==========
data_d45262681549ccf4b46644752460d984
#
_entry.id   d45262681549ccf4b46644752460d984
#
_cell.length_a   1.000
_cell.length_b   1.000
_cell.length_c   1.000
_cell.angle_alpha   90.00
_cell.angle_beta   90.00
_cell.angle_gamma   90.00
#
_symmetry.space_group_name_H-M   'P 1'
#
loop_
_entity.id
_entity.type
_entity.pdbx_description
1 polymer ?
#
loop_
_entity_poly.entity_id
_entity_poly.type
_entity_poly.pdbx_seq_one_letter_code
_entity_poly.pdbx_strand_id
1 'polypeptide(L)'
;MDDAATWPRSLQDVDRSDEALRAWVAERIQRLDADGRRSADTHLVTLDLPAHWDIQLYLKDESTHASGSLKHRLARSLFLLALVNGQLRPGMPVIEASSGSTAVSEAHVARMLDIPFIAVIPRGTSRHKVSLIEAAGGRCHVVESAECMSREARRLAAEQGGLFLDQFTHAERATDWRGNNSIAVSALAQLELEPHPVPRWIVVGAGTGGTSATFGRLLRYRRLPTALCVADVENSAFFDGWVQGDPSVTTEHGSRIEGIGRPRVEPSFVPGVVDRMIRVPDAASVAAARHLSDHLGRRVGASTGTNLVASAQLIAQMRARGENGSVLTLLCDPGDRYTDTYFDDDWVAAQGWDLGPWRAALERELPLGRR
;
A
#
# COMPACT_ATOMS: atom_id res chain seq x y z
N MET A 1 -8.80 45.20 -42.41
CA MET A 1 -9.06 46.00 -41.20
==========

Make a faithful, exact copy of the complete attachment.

data_d45262681549ccf4b46644752460d984
#
_entry.id   d45262681549ccf4b46644752460d984
#
_cell.length_a   1.000
_cell.length_b   1.000
_cell.length_c   1.000
_cell.angle_alpha   90.00
_cell.angle_beta   90.00
_cell.angle_gamma   90.00
#
_symmetry.space_group_name_H-M   'P 1'
#
loop_
_entity.id
_entity.type
_entity.pdbx_description
1 polymer ?
#
loop_
_entity_poly.entity_id
_entity_poly.type
_entity_poly.pdbx_seq_one_letter_code
_entity_poly.pdbx_strand_id
1 'polypeptide(L)'
;MDDAATWPRSLQDVDRSDEALRAWVAERIQRLDADGRRSADTHLVTLDLPAHWDIQLYLKDESTHASGSLKHRLARSLFLLALVNGQLRPGMPVIEASSGSTAVSEAHVARMLDIPFIAVIPRGTSRHKVSLIEAAGGRCHVVESAECMSREARRLAAEQGGLFLDQFTHAERATDWRGNNSIAVSALAQLELEPHPVPRWIVVGAGTGGTSATFGRLLRYRRLPTALCVADVENSAFFDGWVQGDPSVTTEHGSRIEGIGRPRVEPSFVPGVVDRMIRVPDAASVAAARHLSDHLGRRVGASTGTNLVASAQLIAQMRARGENGSVLTLLCDPGDRYTDTYFDDDWVAAQGWDLGPWRAALERELPLGRR
;
A
#
# COMPACT_ATOMS: atom_id res chain seq x y z
N MET A 1 -8.80 45.20 -42.41
CA MET A 1 -9.06 46.00 -41.20